Senator Ted Cruz (R-TX) weighs in on the Obama plan to pour federal money into five select “Promise Zones,” with fifteen more on deck, in order to stimulate economic growth… you know, the way Obamanomics has absolutely and utterly failed to do everywhere else in the country, even though he’s redistributed trillions of dollars already:
“It’s altogether fitting that President Obama is today talking about income inequality, because income inequality has increased dramatically as a direct result of his economic policies,” he said.
Cruz criticized Obama for proposing more government spending and debt without addressing taxes and regulations that were choking job growth, suggesting that he was running out of new ideas to stimulate the economy.
“All of America needs to be a real ‘Promise Zone’ — with reduced barriers to small businesses creating private-sector jobs — and we should start by repealing every word of Obamacare, building the Keystone pipeline, abolishing the IRS and rolling back abusive regulations,” Cruz said.
(Quote courtesy of the Washington Examiner.) Personally, my favorite “Promise Zone” is the one where they tell you there are no promises, no guarantees, and you have both the liberty and responsibility to find your own future…. and then you grow up. But of course, this increasingly childlike electorate has to be baby-talked with soothing noise about how the right people in Washington can guarantee you income and a job, without being so cruel as to suggest those two benefits are inextricably linked, if you just vote for them a little harder.
The Promise Zones in question – San Antonio, Philadelphia, Los Angeles, Southeastern Kentucky, and the Choctaw Nation of Oklahoma, according to CBS News – are supposedly bountiful fields of opportunity that await only a driving rain of taxpayer cash to blossom. They’re already swimming in government money, but a bit more should do the trick, coupled with the wise stewardship of the brilliant central planners who brought you ObamaCare.
CBS relates what President Obama said about his Promise Zone idea in his last State of the Union speech:
“There are communities in this country where no matter how hard you work, it is virtually impossible to get ahead,” Mr. Obama said in that speech. “Factory towns decimated from years of plants packing up. Inescapable pockets of poverty, urban and rural, where young adults are still fighting for their first job. America is not a place where the chance of birth or circumstance should decide our destiny. And that’s why we need to build new ladders of opportunity into the middle class for all who are willing to climb them.”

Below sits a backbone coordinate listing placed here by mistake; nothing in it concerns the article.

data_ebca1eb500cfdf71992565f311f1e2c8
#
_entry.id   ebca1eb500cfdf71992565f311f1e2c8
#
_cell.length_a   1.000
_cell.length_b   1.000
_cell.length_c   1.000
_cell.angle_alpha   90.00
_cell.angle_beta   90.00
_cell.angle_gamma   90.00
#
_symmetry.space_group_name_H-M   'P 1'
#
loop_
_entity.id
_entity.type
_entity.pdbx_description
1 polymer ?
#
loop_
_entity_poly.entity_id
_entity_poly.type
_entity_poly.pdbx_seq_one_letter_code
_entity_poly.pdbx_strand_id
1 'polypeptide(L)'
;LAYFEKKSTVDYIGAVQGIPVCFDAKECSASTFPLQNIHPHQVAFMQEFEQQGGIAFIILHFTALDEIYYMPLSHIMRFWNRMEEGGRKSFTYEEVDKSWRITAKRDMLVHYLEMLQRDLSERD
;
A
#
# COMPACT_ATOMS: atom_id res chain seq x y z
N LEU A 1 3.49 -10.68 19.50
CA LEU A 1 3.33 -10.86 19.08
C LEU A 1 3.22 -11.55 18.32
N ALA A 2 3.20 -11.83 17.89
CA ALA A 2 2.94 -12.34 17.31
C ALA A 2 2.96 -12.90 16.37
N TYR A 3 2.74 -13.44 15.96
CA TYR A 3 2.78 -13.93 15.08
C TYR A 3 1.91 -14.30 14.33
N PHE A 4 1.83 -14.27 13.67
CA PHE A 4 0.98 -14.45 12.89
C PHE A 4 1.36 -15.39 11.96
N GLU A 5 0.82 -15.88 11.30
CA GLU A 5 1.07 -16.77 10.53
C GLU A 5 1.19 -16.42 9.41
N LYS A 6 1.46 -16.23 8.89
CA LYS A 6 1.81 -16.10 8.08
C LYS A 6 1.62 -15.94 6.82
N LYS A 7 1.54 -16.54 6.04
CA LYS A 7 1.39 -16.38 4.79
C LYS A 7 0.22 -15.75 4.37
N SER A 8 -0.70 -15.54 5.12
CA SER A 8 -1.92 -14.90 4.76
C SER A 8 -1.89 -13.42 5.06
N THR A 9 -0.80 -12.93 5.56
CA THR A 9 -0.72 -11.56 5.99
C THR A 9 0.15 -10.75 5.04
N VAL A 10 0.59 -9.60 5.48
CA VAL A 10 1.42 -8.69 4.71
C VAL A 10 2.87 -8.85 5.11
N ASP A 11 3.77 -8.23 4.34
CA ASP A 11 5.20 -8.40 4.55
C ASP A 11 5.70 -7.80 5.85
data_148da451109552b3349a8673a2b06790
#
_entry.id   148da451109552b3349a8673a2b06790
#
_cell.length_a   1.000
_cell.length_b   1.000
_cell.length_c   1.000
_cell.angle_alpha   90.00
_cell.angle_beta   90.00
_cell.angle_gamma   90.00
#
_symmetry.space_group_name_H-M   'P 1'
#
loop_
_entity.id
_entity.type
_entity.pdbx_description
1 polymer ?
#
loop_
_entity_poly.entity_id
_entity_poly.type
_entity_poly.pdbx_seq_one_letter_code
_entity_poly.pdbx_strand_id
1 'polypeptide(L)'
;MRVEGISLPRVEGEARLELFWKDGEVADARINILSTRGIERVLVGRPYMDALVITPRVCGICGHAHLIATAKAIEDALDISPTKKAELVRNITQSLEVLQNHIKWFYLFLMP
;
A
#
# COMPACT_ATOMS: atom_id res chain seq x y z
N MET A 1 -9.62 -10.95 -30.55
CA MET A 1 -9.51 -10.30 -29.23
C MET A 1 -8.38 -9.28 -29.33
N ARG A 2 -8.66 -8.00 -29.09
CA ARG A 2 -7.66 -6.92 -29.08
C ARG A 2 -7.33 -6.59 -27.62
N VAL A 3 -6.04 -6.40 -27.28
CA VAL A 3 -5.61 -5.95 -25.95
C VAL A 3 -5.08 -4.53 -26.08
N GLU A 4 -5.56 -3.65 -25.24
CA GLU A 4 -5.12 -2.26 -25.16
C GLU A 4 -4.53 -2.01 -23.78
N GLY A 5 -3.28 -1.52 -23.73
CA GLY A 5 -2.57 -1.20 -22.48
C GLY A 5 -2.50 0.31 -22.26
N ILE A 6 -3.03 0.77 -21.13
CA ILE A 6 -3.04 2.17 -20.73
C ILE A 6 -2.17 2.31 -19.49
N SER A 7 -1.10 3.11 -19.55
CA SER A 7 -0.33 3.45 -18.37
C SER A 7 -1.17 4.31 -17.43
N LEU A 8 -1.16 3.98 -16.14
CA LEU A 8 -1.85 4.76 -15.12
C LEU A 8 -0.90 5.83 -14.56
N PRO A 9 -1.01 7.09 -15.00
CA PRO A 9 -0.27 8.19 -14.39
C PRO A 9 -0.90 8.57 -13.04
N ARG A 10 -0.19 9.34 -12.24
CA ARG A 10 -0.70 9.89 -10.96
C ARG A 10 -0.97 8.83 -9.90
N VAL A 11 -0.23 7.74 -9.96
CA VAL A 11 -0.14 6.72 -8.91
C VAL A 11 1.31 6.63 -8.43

The president’s “promise zone” plan is being put into action 50 years after President Lyndon Johnson first declared a “War on Poverty” and around six years after the start of the recession. It also comes as Democrats and Republicans compete to convince voters they have the right formula for helping still-struggling lower- and middle-income Americans. Democrats so far have largely focused on income inequality, calling for a higher minimum wage, closing tax loopholes that benefit the wealthy, and extending emergency long-term unemployment benefits. Yet by framing his “promise zone” initiative as a matter of improving mobility, Mr. Obama could blunt the GOP’s argument that the Democrats’ economic philosophy leaves out a significant part of the equation.
How is extending a bit of federally-subsidized “mobility” to a few select communities going to “blunt” Republican arguments in favor of national prosperity through increased liberty and opportunity? Especially since Obama’s snake oil has given us either the longest recession or weakest “recovery” in history (depending on how charitably you wish to describe the past five years) and he just keeps plumping for the same failed policies, bereft of either new ideas or self-awareness? Another round of bitterly divisive class warfare over “income inequality” isn’t going to do a damn thing for America, and there’s a growing sense that a critical mass of voters realizes it – not necessarily because they’ve become supply-side enthusiasts, but because five years of doing the same thing without results is going to exhaust the patience of even the more disaffected voters.